Rittenhouse's two-week trial for the shooting of three men during the 2020 Kenosha riots concluded on Friday with a not guilty jury verdict.
Kelly, a 42-year-old, 19-year police veteran and father of three, was ten months away from his pension vesting when the Norfolk Police Department fired him. Kelly told the DailyMail:
Everything I'm saying is just my personal opinion. I've been a homicide detective, a violent crimes investigator for years. I have a background. I watched the video of the shooting. I'd seen the video of the journalists of Mr. Rittenhouse before the shooting and the protesters before the shooting and I thought it painted a pretty clear picture that Mr. Rittenhouse had a very strong claim for self-defense.
Kelly noticed that GoFundMe canceled the fundraiser for Rittenhouse's defense but saw a new page set up for his legal defense on the Give Send Go platform.
Kelly sent his donation anonymously with a note that read, “God Bless. Thank you for your courage. Keep your head up. You've done nothing wrong. Every rank-and-file police officer supports you.”
“I didn't want my city or police department to be associated with it, so I chose to donate anonymously,” Kelly said.
Unfortunately, hackers obtained Kelly's name and email address, then gave it to The Guardian, who ran a story on police officers and public officials who donated to Rittenhouse's fund.
The backlash from this article led the Norfolk Police Department to fire him, citing an erosion of the public's trust in the police.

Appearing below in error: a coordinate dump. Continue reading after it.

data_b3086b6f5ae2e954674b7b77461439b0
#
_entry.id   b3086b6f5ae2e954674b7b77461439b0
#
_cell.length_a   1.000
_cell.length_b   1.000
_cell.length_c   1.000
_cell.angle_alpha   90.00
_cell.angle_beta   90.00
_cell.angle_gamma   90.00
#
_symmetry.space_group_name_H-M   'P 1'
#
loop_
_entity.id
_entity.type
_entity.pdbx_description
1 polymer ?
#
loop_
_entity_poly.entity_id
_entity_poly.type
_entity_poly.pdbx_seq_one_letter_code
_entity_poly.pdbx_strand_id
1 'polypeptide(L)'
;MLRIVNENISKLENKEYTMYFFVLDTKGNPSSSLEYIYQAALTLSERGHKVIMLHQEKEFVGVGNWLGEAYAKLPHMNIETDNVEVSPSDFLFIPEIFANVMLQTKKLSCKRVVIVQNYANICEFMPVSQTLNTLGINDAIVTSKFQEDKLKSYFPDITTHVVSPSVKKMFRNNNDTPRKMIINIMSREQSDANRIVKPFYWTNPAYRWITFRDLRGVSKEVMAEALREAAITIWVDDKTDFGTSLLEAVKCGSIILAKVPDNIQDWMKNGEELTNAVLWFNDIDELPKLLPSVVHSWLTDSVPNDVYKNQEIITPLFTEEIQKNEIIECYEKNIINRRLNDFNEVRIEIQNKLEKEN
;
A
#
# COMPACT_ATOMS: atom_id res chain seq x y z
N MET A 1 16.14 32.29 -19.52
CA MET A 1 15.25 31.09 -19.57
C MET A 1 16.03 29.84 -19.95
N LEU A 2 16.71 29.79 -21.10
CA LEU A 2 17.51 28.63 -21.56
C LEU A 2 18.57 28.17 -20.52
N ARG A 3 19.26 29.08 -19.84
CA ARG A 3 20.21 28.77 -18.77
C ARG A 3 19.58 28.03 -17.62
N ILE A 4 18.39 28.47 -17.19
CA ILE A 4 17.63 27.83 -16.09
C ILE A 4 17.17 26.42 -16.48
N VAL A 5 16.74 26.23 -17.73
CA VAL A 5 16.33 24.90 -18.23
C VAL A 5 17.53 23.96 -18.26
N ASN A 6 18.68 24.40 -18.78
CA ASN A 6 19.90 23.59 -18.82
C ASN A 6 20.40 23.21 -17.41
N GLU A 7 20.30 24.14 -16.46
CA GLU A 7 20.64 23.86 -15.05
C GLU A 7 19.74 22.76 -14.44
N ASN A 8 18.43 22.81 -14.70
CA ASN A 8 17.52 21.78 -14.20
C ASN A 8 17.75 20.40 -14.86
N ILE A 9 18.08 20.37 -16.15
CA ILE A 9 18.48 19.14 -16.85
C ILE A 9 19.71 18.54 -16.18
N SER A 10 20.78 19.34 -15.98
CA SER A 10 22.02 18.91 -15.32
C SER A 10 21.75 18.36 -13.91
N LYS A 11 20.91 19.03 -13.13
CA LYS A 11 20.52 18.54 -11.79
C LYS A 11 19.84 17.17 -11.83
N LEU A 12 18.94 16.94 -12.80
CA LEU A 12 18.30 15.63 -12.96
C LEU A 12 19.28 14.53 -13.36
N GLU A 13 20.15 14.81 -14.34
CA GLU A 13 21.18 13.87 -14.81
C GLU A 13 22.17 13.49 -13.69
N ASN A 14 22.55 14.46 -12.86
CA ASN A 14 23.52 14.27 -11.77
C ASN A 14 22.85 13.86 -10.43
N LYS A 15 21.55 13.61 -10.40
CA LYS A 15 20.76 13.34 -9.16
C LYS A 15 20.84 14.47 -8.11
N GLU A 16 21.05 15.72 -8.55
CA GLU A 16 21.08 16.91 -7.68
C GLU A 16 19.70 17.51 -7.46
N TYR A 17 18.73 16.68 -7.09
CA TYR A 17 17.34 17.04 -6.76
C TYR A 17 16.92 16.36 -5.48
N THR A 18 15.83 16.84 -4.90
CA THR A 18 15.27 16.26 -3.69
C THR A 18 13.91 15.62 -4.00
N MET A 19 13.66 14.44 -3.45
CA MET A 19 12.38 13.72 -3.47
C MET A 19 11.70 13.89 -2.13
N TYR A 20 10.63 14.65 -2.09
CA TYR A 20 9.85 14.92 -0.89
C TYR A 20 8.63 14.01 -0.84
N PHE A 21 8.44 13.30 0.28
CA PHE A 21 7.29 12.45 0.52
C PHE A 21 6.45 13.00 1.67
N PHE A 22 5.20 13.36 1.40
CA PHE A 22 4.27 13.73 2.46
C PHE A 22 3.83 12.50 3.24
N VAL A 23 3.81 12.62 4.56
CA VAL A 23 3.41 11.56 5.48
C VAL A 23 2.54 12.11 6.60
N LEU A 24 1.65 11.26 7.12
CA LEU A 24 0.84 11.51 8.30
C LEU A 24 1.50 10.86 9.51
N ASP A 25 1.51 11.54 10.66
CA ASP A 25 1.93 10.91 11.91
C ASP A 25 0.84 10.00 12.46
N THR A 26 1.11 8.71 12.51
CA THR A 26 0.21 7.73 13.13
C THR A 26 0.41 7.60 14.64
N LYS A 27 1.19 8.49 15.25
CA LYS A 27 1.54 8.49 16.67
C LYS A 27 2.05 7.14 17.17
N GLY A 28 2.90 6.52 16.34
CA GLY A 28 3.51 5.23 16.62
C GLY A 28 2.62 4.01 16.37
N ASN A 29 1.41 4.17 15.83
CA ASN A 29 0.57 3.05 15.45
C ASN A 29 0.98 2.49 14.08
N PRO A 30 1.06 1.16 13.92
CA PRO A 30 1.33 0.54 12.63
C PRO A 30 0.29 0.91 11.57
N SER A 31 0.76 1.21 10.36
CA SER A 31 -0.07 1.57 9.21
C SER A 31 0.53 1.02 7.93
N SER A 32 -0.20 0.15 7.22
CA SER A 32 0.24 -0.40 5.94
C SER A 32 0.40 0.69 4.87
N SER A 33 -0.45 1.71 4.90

“It wasn't people local, it was people from all around the country who read an article and sent a nasty tweet. In the absence of that outcry, there would not have been any kind of disciplinary action against me, I'm confident,” said Kelly.
“This is America. You can agree with your neighbors and other people in your community and you can disagree with them. Just because someone has a different opinion than you, it doesn't mean you should destroy their lives, take their job away,” he continued.
Furthermore, Kelly was punished for his donation despite Norfolk police chief Larry Boone keeping his job after attending a Black Lives Matter protest fully uniformed and on duty last May.
Kelly pointed out Norfolk Police Department's inconsistency in handling these two situations.
“Yet I cannot, off-duty, on my own time make a donation and some comments that are well within the realm of public, acceptable discourse?” he questioned.
“If I had a different opinion and I donated to a fund for the victims and made comments about how Mr. Rittenhouse was a murderer, nobody would have cared or tried to get me fired,” Kelly said.
Although Rittenhouse was found not guilty by a jury of 12 of his peers, Kelly does not think public opinion will change:
I don't think the discourse will change. People are dug in on their heels. They'll point to some other boogie-man as an excuse as to why he was acquitted. They won't be forced to look at the facts of the case. I don't think they'll change their mind.
Kelly would like to resolve the issue privately before his scheduled hearing date at the end of January.